Dead Presidents Seek Work Abroad
11/04/2010 2:31 pm EST
The world’s on high alert for suspect cargo. From Beijing to Brasilia, from Sydney to Toronto, and in many ports in between, they’re bracing for the theoretically inexhaustible inflows of US dollars.
The Federal Reserve’s decision to manufacture and invest an extra $600 billion by June had more greenbacks washing up on foreign shores throughout October, before the printing/shopping spree had even begun. Commodities and emerging markets were the main beneficiaries. Many boast growth rates and currency yields far in excess of those available in the US. No wonder so many dollars are defecting.
According to MSCI Barra, Peru was the top-performing emerging market last month, advancing 17%, thanks to its gold and copper riches. Argentina’s grain wealth and the sudden death of an ex-president with anti-business leanings delivered a comparable windfall. Colombia (oil and coffee), Mexico (oil), Russia (oil), Nigeria (oil), and Kenya (coffee) also outperformed, gushing 6% to 7% higher.
There’s more going on here than a mere resource grab or a search for alternatives to the dollar. The Shanghai Composite index soared 12% during the three weeks it was open for business in October. China, of course, is a major commodity importer. Despite the rising cost of raw materials and many foodstuffs, the optimism in Shanghai was ratified by an unexpected jump in China’s (and India’s) manufacturing surveys. Growth in domestic consumption has been picking up the slack from exports.
On the other hand, manufacturing surveys in South Korea, Taiwan, and Japan faded, their exporters hampered by appreciating currencies. The South Korean won has gained 40% against the dollar since March 2009, and nearly as much against the Chinese yuan.
In contrast, Hong Kong has maintained its US dollar peg, and has now joined Shanghai in the vanguard of the equity rally. After rising 3.3% in October, the Hang Seng tacked on another 4.5% during this week’s first three trading sessions. Goldman Sachs is calling for a further 20% gain over the next year, as money from the slower developed markets flows in.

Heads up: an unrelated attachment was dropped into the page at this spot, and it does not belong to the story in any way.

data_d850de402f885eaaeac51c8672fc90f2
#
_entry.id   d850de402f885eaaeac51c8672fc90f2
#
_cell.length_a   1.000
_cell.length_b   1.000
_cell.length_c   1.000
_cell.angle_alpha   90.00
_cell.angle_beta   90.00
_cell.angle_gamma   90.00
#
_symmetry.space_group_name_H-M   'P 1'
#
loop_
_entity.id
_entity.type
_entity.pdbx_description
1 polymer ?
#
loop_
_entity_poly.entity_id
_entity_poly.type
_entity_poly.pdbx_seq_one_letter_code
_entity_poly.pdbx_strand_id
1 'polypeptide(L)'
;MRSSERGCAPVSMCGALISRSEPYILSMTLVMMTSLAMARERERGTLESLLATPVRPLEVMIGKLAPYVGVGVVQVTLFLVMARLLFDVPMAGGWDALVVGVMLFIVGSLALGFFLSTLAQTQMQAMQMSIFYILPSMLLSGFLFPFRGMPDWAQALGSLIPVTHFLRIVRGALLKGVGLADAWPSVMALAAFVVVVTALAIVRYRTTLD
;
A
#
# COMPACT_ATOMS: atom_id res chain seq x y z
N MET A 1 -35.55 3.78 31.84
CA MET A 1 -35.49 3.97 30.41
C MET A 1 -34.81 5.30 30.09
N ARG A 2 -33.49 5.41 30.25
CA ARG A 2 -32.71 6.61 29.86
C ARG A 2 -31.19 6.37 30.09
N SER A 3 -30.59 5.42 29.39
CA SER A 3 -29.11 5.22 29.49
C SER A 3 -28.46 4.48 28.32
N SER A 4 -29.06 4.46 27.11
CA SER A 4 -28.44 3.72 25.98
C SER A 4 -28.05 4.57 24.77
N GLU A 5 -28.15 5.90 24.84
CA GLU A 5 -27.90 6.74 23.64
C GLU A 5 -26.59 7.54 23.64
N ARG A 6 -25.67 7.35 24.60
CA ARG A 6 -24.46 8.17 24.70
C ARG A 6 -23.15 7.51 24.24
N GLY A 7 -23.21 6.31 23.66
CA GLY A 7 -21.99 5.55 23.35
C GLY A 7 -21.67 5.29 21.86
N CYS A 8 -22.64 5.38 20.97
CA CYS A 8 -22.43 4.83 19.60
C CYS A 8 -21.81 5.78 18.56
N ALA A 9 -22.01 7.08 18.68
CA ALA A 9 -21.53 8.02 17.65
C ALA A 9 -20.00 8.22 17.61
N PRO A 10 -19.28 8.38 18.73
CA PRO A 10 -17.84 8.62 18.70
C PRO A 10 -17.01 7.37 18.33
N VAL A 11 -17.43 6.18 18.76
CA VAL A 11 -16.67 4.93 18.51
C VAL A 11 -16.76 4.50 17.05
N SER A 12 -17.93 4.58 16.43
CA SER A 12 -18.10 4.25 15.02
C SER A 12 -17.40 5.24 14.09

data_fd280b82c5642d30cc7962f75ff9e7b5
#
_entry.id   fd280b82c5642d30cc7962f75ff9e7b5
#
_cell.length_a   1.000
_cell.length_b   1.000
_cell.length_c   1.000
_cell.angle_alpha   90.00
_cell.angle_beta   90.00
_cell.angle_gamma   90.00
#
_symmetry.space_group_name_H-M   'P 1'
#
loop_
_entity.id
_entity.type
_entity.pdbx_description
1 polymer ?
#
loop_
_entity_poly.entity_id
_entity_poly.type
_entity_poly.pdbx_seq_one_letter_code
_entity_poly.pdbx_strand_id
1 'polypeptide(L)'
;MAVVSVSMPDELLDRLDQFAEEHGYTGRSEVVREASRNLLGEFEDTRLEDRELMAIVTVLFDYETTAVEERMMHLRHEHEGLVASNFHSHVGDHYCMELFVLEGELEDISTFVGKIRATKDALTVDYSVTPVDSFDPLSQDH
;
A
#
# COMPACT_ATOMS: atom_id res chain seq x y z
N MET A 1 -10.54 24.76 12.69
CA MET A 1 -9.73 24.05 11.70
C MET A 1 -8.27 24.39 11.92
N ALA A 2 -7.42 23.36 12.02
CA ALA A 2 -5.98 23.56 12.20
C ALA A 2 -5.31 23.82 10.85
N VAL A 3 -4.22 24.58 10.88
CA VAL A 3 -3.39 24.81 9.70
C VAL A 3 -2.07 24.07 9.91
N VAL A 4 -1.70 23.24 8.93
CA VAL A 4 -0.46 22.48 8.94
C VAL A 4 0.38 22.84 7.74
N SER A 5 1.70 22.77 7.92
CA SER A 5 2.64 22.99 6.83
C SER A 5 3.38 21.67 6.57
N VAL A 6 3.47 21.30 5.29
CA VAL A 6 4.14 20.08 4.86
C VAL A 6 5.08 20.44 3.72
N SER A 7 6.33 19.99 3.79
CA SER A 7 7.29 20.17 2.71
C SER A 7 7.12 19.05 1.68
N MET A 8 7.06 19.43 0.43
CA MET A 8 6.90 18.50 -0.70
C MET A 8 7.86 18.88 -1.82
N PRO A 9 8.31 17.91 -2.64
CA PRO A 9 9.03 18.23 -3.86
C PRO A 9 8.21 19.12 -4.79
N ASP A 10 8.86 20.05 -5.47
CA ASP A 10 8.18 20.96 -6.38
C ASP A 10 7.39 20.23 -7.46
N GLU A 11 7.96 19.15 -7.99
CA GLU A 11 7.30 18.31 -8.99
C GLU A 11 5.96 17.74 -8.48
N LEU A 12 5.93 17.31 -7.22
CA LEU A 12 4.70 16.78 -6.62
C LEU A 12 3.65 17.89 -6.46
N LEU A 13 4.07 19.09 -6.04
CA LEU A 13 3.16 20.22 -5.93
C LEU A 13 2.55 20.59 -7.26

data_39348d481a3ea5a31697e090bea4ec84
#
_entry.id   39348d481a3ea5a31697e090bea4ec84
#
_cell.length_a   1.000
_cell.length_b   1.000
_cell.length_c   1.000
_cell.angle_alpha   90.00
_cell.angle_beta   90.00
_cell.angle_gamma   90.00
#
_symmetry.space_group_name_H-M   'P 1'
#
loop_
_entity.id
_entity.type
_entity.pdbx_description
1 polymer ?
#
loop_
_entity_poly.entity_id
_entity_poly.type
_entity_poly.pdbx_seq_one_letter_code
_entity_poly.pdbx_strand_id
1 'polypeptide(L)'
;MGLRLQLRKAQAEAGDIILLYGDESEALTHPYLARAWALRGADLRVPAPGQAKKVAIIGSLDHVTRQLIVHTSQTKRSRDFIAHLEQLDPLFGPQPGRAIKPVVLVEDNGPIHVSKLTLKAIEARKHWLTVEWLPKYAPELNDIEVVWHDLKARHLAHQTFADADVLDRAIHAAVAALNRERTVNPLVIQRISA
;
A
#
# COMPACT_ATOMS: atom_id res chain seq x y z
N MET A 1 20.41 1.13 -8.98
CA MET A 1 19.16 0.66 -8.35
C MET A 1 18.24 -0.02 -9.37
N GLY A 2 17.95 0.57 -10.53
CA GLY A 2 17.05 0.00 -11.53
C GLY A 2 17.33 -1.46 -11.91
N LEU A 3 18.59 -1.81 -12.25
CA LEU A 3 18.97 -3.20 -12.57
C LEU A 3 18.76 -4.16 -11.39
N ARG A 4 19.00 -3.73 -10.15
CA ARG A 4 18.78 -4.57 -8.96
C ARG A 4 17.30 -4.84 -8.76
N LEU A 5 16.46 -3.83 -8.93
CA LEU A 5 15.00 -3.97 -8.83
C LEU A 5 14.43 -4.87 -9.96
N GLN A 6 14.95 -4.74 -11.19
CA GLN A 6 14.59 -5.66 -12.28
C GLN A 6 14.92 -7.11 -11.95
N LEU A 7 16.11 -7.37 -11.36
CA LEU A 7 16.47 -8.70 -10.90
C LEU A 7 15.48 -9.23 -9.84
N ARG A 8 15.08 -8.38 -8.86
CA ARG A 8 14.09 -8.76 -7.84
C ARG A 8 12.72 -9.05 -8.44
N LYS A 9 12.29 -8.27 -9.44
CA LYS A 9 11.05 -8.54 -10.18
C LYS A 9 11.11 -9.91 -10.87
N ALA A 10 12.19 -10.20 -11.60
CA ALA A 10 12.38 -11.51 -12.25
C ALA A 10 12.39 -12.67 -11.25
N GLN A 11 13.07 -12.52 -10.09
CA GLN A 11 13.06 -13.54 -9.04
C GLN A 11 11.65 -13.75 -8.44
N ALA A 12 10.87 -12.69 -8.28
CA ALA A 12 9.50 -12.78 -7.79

The pickings have grown slimmer of late in Europe, after a balmy October that saw stocks in Portugal and Greece fare even better than Germany’s. Blame Berlin. The German government has pushed austerity as the solution to the world’s economic problems, and has loudly complained about the asset purchases being ramped up by the central banks of US and Japan.
The German government, trailing notably in the polls, has taken a tough stance in talks on European bond guarantees to replace the extraordinary ones enacted earlier this year, which expire in three years. Germany thinks bondholders should take haircuts much as they would in a default, in the event an EU government needs a bailout. Holders of Greek, Irish, and Portuguese debt are wondering if they should get out of the barber’s chair, and why the waiting room has emptied so fast.
In the UK, a professional group has estimated that the government’s austerity regime will cost 1.6 million jobs—or one of every 19 around today—over the next five years. The UK service sector looked softer than the uptick in headline number might suggest, with looming public cuts compounding the private sector’s uncertainty.
Fortunately for the UK, it has lots of companies like Fenner (London: FENR), the maker of conveyer belts favored by John Snowden. The company has little exposure to its home market, relying overwhelmingly on exports. It’s only the latest story of a company that got lean and now has earnings leverage as orders from mining customers pick up. Shares are up 33% in little more than two months, yet still look set to yield some 3% in dividends.
Of course, Roger Conrad’s pick, Canfor Pulp Income Fund (TSX: CFX-U, OTC: CFPUF), makes that seem puny with a trailing payout above 20%. Even if the Canadian paper processor doesn’t sustain quite that rate in the future, it should still stack up very well to the alternatives.
As the Canadian dollar nears parity with the greenback (the Aussie dollar crossed that threshold Wednesday), the Coffin brothers see no bubble in metals. The analysts do think the red-hot junior miners are due for a break. And with all those dollars seeking hidey holes, they’d better hurry.